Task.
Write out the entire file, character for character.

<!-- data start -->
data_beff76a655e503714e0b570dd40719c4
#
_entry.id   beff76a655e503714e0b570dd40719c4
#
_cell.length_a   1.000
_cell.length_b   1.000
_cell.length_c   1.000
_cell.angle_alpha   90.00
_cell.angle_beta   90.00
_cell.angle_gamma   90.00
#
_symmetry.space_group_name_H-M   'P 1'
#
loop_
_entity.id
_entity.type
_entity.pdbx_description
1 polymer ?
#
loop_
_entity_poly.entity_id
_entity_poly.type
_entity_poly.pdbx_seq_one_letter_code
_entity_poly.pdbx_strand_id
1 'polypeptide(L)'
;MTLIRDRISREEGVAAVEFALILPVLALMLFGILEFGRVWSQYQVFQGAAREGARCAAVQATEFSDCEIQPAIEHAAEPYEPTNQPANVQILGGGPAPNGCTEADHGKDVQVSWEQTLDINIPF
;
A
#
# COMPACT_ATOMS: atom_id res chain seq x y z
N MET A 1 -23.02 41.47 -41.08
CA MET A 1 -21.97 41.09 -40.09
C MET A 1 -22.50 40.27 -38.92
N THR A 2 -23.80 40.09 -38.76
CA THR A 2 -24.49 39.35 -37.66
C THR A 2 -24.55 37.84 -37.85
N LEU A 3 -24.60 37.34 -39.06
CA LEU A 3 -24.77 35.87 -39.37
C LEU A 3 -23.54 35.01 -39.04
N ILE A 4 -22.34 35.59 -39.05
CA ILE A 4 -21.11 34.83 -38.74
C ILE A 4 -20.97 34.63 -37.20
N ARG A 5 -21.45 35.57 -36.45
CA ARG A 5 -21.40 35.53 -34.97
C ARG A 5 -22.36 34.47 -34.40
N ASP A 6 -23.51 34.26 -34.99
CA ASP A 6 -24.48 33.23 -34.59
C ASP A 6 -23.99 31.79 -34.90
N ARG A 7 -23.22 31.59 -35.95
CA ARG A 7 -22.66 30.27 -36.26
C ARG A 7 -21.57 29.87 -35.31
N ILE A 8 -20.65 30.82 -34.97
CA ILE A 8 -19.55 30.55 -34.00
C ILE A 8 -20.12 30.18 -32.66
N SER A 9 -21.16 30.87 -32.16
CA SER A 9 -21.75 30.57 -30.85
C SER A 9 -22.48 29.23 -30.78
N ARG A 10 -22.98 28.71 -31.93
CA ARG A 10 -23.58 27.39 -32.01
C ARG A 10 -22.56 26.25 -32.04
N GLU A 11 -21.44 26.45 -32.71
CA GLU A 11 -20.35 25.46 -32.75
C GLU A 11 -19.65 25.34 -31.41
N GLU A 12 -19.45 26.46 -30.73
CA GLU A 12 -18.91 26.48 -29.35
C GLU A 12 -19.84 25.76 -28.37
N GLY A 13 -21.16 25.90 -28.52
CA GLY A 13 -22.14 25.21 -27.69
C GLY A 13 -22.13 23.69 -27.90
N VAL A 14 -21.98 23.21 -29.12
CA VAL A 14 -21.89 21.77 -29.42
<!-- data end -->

data_beff76a655e503714e0b570dd40719c4
#
_entry.id   beff76a655e503714e0b570dd40719c4
#
_cell.length_a   1.000
_cell.length_b   1.000
_cell.length_c   1.000
_cell.angle_alpha   90.00
_cell.angle_beta   90.00
_cell.angle_gamma   90.00
#
_symmetry.space_group_name_H-M   'P 1'
#
loop_
_entity.id
_entity.type
_entity.pdbx_description
1 polymer ?
#
loop_
_entity_poly.entity_id
_entity_poly.type
_entity_poly.pdbx_seq_one_letter_code
_entity_poly.pdbx_strand_id
1 'polypeptide(L)'
;MTLIRDRISREEGVAAVEFALILPVLALMLFGILEFGRVWSQYQVFQGAAREGARCAAVQATEFSDCEIQPAIEHAAEPYEPTNQPANVQILGGGPAPNGCTEADHGKDVQVSWEQTLDINIPF
;
A
#
# COMPACT_ATOMS: atom_id res chain seq x y z
N MET A 1 -23.02 41.47 -41.08
CA MET A 1 -21.97 41.09 -40.09
C MET A 1 -22.50 40.27 -38.92
N THR A 2 -23.80 40.09 -38.76
CA THR A 2 -24.49 39.35 -37.66
C THR A 2 -24.55 37.84 -37.85
N LEU A 3 -24.60 37.34 -39.06
CA LEU A 3 -24.77 35.87 -39.37
C LEU A 3 -23.54 35.01 -39.04
N ILE A 4 -22.34 35.59 -39.05
CA ILE A 4 -21.11 34.83 -38.74
C ILE A 4 -20.97 34.63 -37.20
N ARG A 5 -21.45 35.57 -36.45
CA ARG A 5 -21.40 35.53 -34.97
C ARG A 5 -22.36 34.47 -34.40
N ASP A 6 -23.51 34.26 -34.99
CA ASP A 6 -24.48 33.23 -34.59
C ASP A 6 -23.99 31.79 -34.90
N ARG A 7 -23.22 31.59 -35.95
CA ARG A 7 -22.66 30.27 -36.26
C ARG A 7 -21.57 29.87 -35.31
N ILE A 8 -20.65 30.82 -34.97
CA ILE A 8 -19.55 30.55 -34.00
C ILE A 8 -20.12 30.18 -32.66
N SER A 9 -21.16 30.87 -32.16
CA SER A 9 -21.75 30.57 -30.85
C SER A 9 -22.48 29.23 -30.78
N ARG A 10 -22.98 28.71 -31.93
CA ARG A 10 -23.58 27.39 -32.01
C ARG A 10 -22.56 26.25 -32.04
N GLU A 11 -21.44 26.45 -32.71
CA GLU A 11 -20.35 25.46 -32.75
C GLU A 11 -19.65 25.34 -31.41
N GLU A 12 -19.45 26.46 -30.73
CA GLU A 12 -18.91 26.48 -29.35
C GLU A 12 -19.84 25.76 -28.37
N GLY A 13 -21.16 25.90 -28.52
CA GLY A 13 -22.14 25.21 -27.69
C GLY A 13 -22.13 23.69 -27.90
N VAL A 14 -21.98 23.21 -29.12
CA VAL A 14 -21.89 21.77 -29.42